Article III (Section 2, Clause 3) and the Sixth Amendment of the United States Constitution, as well as Federal Rule of Criminal Procedure 18, guarantee that a criminal defendant be tried in the district where the crimes were committed. United States v. Evans, 62 F.3d 1233, 1236 (9th Cir. 1995); United States v. Corona, 34 F.3d 876, 878-79 (9th Cir. 1994). The requirement of venue in a criminal trial cannot be taken lightly as it raises "deep issues of public policy." United States v. Johnson, 323 U.S. 273, 276, 89 L. Ed. 236, 65 S. Ct. 249 (1944). The government bears the burden of proving venue, United States v. Beech-Nut Nutrition Corp., 871 F.2d 1181, 1188 (2d Cir. 1989), and proof may be direct or circumstantial. Childs, 5 F.3d at 1332. Because venue is not an essential element of the crime,
the government need only prove venue by a preponderance of the evidence, not beyond a reasonable doubt. United States v. Powell, 498 F.2d 890, 891 (9th Cir. 1974). When more than one crime is charged, venue must lie for each crime. Beech-Nut, 871 F.2d at 1188.
Where, as here, "the federal statute defining an offense does not indicate explicitly where Congress believes the criminal act is committed, 'the locus delicti must be determined from the nature of the crime alleged and the location of the act or acts constituting it.'" Id. (quoting United States v. Anderson, 328 U.S. 699, 90 L. Ed. 1529, 66 S. Ct. 1213 (1946)); see also United States v. Angotti, 105 F.3d 539, 542 (9th Cir. 1997). "In order to determine for venue purposes where a crime occurred 'we examine the key verbs in the statute defining the criminal offense to find the scope of relevant conduct.'" Corona, 34 F.3d at 879 (quoting United States v. Georgacarakos, 988 F.2d 1289, 1293 (1st Cir. 1993)). The key verbs in the gratuities statute are "give," "offer," and "promise."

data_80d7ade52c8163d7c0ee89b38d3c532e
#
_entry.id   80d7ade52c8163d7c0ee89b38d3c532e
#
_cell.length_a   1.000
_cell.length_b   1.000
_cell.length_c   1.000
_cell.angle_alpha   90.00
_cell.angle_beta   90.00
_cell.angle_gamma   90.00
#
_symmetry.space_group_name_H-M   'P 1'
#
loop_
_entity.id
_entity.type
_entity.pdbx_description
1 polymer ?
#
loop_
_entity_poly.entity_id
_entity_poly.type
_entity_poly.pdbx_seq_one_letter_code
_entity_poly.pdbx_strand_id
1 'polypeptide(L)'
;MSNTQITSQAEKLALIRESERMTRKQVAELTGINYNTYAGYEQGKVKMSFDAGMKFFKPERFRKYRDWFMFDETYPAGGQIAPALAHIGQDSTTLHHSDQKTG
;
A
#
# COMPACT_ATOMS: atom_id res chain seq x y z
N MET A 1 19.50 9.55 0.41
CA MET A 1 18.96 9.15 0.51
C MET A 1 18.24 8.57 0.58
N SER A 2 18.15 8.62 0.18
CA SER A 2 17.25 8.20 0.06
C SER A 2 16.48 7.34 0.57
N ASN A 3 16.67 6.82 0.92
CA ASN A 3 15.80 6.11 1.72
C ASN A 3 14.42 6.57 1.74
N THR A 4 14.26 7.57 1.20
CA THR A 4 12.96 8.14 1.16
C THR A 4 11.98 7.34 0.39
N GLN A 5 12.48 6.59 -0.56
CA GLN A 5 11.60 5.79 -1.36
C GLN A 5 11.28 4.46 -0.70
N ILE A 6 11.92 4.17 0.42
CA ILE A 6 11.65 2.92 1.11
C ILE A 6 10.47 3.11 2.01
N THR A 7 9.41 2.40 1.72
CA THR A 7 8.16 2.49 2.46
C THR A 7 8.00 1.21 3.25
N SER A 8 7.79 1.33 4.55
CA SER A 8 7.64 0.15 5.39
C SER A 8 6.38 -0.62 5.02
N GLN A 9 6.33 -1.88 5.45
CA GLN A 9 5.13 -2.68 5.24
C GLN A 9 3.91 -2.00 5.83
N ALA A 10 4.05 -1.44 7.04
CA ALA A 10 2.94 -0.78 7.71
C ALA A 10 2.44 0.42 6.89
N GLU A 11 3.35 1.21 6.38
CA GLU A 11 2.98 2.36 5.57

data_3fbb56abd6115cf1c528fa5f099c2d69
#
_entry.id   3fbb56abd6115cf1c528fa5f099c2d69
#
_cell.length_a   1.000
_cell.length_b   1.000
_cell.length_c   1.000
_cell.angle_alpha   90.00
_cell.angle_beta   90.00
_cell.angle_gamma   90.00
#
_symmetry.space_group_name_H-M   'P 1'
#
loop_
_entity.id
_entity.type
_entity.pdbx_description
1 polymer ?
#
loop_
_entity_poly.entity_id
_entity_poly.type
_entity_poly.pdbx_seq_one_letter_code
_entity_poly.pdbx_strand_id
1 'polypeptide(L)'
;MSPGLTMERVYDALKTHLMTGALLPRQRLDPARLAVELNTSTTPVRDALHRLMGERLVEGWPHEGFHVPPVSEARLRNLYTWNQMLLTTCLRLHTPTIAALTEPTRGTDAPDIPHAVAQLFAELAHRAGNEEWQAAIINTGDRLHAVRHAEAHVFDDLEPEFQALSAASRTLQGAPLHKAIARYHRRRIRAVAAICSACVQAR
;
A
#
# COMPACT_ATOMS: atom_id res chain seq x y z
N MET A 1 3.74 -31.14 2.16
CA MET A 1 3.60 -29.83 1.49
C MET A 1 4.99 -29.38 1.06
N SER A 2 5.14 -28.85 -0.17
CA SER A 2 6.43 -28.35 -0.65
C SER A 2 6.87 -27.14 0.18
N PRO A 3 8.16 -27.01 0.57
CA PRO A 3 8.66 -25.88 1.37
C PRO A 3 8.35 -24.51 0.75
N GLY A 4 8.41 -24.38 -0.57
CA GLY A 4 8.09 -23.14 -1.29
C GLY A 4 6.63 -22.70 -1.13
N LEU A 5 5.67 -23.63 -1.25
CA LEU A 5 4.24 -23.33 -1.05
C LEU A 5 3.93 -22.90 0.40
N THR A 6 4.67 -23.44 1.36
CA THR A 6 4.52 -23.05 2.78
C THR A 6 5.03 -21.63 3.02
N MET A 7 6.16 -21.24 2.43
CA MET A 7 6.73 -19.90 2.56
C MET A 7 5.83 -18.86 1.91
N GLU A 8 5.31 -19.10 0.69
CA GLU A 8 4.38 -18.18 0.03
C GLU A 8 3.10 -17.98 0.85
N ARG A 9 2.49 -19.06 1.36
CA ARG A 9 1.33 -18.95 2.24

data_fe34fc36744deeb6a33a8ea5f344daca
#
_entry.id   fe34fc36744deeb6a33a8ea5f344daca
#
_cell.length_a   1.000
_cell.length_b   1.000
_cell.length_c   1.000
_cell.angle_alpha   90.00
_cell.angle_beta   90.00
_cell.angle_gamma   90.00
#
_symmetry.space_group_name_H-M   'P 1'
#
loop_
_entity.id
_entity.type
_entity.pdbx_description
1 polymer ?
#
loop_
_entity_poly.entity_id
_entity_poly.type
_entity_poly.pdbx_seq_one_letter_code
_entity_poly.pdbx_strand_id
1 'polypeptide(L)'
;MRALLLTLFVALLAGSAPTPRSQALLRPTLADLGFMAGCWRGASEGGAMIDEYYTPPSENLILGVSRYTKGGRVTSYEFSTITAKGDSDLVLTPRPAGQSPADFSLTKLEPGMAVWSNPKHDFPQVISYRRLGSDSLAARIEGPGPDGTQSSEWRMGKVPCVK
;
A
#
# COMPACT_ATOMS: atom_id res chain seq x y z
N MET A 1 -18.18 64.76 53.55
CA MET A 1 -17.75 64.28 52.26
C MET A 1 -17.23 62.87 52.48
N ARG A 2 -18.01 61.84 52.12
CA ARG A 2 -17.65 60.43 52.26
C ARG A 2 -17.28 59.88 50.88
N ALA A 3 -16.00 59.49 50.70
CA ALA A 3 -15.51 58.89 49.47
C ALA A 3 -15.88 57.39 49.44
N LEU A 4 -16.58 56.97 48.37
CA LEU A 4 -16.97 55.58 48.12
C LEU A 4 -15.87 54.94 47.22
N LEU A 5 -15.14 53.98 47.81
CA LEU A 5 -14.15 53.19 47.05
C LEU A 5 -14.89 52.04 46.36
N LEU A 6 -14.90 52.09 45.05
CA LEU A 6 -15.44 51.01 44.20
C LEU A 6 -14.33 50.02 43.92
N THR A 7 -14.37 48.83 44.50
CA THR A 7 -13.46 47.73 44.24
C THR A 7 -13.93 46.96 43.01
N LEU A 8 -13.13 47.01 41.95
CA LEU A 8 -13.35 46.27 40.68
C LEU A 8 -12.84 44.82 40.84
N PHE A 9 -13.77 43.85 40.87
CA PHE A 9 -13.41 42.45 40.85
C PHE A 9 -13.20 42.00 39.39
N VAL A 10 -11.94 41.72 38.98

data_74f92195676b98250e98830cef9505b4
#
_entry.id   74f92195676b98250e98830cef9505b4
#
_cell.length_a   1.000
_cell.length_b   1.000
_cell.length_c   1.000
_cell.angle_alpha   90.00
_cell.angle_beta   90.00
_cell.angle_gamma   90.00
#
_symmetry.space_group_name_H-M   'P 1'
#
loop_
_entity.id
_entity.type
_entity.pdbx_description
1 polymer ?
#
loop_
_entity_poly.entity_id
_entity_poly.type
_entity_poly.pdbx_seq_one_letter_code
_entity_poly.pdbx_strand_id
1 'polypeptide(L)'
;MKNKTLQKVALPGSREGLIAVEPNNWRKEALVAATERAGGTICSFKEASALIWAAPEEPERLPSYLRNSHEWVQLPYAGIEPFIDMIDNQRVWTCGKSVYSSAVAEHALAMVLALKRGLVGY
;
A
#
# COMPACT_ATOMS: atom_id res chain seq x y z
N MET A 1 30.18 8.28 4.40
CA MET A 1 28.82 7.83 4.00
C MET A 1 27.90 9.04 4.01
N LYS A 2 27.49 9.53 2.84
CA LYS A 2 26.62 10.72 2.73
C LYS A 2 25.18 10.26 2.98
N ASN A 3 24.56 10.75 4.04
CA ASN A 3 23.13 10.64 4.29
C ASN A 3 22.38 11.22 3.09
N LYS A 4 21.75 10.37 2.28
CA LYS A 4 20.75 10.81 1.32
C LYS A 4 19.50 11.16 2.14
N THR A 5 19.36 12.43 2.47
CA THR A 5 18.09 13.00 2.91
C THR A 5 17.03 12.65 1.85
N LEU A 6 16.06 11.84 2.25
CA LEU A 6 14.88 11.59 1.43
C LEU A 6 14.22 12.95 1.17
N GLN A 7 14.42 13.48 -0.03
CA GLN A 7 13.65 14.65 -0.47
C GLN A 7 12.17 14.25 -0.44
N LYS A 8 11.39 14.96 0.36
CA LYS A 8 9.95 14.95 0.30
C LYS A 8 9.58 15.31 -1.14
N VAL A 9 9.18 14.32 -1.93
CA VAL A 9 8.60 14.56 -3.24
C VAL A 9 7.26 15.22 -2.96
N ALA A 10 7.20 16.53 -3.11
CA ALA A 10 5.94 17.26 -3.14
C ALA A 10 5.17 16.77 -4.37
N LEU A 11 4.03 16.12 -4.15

The issue here is not one of sufficiency of evidence. The OIC provided no evidence whatsoever at trial that the defendant gave, offered, or promised a thing of value to Espy in the Northern District of California. Thus, the gratuities charges must be dismissed for lack of venue.
The OIC counters that the gratuities charges are continuing offenses, and that part of the ongoing gratuities scheme was the defendant's reimbursement by Sun-Diamond Growers. Because the corporate headquarters of Sun-Diamond is located in Pleasanton, California, which in turn is located in the Northern District of California, the government argues that venue was proper in this district.
The government's argument is misplaced. Sun-Diamond's reimbursement of the defendant's expenses in providing gifts to the Secretary of Agriculture is circumstantial evidence that the defendant harbored the requisite intent to be found guilty on the gratuities charges, i.e. that the gifts were "for or because of official acts." However, the reimbursement was not itself an element of the crimes charged. "When a crime is an offense that is not unitary but instead spans space or time, it may be governed by 18 U.S.C. § 3237(a)." Beech-Nut, 871 F.2d at 1188. This statute provides:
except as otherwise expressly provided by enactment of Congress, any offense against the United States begun in one district and completed in another, or committed in more than one district, may be . . . prosecuted in any district in which such offense was begun, continued, or completed.